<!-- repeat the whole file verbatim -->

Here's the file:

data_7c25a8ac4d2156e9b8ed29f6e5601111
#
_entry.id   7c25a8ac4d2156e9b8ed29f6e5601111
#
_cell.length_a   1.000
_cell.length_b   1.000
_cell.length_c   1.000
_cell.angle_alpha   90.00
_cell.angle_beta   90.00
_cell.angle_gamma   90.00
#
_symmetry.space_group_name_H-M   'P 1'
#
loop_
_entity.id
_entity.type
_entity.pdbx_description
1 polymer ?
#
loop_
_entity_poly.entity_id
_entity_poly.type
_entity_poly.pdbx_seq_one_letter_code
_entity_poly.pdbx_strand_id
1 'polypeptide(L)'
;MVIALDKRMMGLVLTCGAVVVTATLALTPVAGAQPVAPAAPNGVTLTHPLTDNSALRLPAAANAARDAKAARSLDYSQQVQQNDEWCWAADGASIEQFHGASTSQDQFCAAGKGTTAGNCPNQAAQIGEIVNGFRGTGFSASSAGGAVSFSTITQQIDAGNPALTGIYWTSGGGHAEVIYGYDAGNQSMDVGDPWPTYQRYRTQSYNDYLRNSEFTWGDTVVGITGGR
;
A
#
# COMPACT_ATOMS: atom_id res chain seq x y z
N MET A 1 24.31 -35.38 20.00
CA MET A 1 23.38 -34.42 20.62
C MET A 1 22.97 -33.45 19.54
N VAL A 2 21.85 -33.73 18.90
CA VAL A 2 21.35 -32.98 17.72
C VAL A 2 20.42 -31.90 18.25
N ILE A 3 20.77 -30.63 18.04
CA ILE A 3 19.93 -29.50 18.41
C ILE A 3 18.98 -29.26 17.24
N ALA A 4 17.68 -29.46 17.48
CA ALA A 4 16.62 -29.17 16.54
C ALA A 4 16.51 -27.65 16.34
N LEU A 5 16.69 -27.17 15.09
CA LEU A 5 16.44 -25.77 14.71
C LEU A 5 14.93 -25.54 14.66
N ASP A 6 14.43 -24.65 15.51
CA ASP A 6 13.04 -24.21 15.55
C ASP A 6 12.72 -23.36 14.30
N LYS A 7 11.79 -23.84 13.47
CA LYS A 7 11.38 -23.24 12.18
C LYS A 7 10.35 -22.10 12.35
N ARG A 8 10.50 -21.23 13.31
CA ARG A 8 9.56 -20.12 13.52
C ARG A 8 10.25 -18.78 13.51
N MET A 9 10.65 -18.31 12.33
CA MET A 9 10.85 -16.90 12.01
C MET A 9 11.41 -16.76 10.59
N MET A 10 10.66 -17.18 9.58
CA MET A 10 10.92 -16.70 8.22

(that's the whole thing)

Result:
data_7c25a8ac4d2156e9b8ed29f6e5601111
#
_entry.id   7c25a8ac4d2156e9b8ed29f6e5601111
#
_cell.length_a   1.000
_cell.length_b   1.000
_cell.length_c   1.000
_cell.angle_alpha   90.00
_cell.angle_beta   90.00
_cell.angle_gamma   90.00
#
_symmetry.space_group_name_H-M   'P 1'
#
loop_
_entity.id
_entity.type
_entity.pdbx_description
1 polymer ?
#
loop_
_entity_poly.entity_id
_entity_poly.type
_entity_poly.pdbx_seq_one_letter_code
_entity_poly.pdbx_strand_id
1 'polypeptide(L)'
;MVIALDKRMMGLVLTCGAVVVTATLALTPVAGAQPVAPAAPNGVTLTHPLTDNSALRLPAAANAARDAKAARSLDYSQQVQQNDEWCWAADGASIEQFHGASTSQDQFCAAGKGTTAGNCPNQAAQIGEIVNGFRGTGFSASSAGGAVSFSTITQQIDAGNPALTGIYWTSGGGHAEVIYGYDAGNQSMDVGDPWPTYQRYRTQSYNDYLRNSEFTWGDTVVGITGGR
;
A
#
# COMPACT_ATOMS: atom_id res chain seq x y z
N MET A 1 24.31 -35.38 20.00
CA MET A 1 23.38 -34.42 20.62
C MET A 1 22.97 -33.45 19.54
N VAL A 2 21.85 -33.73 18.90
CA VAL A 2 21.35 -32.98 17.72
C VAL A 2 20.42 -31.90 18.25
N ILE A 3 20.77 -30.63 18.04
CA ILE A 3 19.93 -29.50 18.41
C ILE A 3 18.98 -29.26 17.24
N ALA A 4 17.68 -29.46 17.48
CA ALA A 4 16.62 -29.17 16.54
C ALA A 4 16.51 -27.65 16.34
N LEU A 5 16.69 -27.17 15.09
CA LEU A 5 16.44 -25.77 14.71
C LEU A 5 14.93 -25.54 14.66
N ASP A 6 14.43 -24.65 15.51
CA ASP A 6 13.04 -24.21 15.55
C ASP A 6 12.72 -23.36 14.30
N LYS A 7 11.79 -23.84 13.47
CA LYS A 7 11.38 -23.24 12.18
C LYS A 7 10.35 -22.10 12.35
N ARG A 8 10.50 -21.23 13.31
CA ARG A 8 9.56 -20.12 13.52
C ARG A 8 10.25 -18.78 13.51
N MET A 9 10.65 -18.31 12.33
CA MET A 9 10.85 -16.90 12.01
C MET A 9 11.41 -16.76 10.59
N MET A 10 10.66 -17.18 9.58
CA MET A 10 10.92 -16.70 8.22